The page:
Large-scale project financings are increasingly demanding more EPC contractors, components from around the world, and different pools of liquidity. There are lessons for both non-OECD and OECD exporters and ECAs, especially when they meet on large projects. But creating a level playing field will take a long time regardless, and competition will always exist.

Sponsors swayed by attractive Chinese financings and contractors, European exporters trying to find local content requirement flexibility to win contracts, and lenders and ECAs looking to support economically viable projects, are waiting for clarity over the IWG’s discussions, and to see how sound the initiative’s regulatory fundamentals are. But regulatory progress in the export finance world is slow, if the so-called Basel IV’s impact on sovereign risk exposures and leverage ratio requirements are anything to go by.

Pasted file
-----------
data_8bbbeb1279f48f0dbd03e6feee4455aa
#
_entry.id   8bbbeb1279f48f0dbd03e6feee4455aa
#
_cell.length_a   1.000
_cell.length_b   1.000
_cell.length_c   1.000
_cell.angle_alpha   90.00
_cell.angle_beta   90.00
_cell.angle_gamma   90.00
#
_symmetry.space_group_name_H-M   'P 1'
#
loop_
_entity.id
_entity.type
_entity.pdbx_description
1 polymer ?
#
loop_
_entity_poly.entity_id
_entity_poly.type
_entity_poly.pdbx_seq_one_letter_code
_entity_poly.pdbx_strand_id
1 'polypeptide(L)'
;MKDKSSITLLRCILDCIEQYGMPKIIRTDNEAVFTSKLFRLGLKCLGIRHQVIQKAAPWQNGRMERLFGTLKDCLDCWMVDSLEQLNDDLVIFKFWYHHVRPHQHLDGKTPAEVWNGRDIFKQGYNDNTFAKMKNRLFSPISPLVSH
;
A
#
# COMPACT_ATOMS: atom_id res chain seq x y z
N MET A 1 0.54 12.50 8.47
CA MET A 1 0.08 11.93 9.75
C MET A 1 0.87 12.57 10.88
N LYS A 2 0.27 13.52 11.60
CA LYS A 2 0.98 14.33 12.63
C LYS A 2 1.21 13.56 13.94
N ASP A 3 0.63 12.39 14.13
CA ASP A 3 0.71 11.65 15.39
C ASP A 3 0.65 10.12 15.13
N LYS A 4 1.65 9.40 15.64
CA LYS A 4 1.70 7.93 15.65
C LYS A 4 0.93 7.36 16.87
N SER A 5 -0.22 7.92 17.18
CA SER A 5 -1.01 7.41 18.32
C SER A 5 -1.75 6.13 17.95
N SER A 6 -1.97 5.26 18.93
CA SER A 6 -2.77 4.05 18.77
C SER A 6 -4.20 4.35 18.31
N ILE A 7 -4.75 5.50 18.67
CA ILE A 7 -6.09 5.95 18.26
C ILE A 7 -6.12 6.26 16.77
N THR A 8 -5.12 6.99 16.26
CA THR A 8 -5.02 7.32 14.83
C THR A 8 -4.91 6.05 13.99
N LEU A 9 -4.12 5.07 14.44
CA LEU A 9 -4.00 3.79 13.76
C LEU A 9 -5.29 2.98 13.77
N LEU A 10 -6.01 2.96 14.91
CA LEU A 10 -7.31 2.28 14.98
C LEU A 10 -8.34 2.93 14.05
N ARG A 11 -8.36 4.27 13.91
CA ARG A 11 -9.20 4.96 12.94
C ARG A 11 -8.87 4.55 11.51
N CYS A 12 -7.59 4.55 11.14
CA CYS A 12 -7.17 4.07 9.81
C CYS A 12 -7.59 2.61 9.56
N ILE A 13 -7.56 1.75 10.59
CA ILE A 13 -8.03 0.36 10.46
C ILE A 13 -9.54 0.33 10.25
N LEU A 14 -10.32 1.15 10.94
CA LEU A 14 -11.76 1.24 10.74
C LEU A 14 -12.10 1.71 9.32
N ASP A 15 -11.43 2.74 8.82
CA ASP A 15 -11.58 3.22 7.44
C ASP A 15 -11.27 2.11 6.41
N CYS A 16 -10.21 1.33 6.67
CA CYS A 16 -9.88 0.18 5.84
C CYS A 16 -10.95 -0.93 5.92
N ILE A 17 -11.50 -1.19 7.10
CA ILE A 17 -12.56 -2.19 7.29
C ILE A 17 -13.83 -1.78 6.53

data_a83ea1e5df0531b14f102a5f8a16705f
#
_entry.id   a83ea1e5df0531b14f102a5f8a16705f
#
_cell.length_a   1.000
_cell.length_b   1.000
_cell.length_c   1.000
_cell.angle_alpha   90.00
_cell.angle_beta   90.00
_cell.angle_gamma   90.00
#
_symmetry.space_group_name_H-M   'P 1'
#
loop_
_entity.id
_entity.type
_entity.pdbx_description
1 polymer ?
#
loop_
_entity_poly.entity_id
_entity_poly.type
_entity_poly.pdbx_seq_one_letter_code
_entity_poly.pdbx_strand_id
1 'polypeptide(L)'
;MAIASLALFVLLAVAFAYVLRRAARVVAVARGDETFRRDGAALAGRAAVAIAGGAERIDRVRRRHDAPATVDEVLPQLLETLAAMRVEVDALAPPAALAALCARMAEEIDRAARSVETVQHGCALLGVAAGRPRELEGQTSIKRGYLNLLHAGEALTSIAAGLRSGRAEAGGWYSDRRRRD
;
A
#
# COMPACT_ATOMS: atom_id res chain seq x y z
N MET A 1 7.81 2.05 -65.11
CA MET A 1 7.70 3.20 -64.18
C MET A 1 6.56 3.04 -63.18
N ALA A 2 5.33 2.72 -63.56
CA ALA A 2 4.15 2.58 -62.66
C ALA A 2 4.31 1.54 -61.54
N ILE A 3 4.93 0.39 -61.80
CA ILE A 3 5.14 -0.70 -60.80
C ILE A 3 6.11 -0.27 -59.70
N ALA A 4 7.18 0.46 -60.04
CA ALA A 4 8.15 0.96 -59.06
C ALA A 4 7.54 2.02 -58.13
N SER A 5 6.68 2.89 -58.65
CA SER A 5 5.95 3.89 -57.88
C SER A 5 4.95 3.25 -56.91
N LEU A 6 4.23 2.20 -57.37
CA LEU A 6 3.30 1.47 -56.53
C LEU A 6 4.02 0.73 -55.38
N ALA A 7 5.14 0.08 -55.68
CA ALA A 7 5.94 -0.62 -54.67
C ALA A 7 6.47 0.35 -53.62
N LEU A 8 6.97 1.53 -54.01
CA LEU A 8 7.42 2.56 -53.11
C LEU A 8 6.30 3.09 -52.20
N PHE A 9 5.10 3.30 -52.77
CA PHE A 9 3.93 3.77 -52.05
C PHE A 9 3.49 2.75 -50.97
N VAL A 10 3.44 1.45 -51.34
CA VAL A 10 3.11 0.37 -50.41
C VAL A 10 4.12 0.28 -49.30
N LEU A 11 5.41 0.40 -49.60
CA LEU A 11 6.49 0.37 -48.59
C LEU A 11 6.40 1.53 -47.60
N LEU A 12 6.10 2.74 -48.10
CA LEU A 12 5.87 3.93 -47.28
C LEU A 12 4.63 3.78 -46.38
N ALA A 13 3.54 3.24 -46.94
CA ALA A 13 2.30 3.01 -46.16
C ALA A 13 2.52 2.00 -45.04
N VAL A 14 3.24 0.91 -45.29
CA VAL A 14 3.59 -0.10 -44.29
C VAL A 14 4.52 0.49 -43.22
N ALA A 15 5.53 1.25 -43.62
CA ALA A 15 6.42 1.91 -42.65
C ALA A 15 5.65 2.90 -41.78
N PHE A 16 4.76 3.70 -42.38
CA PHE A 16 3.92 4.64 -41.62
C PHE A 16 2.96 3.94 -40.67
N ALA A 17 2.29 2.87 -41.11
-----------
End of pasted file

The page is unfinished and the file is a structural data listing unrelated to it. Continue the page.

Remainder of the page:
Will the IWG Guidelines create a more level playing field for non-OECD and OECD ECAs to promote their countries exporters? Or, will it just make the opaque regulatory waters in which export credits swim, another shade of grey?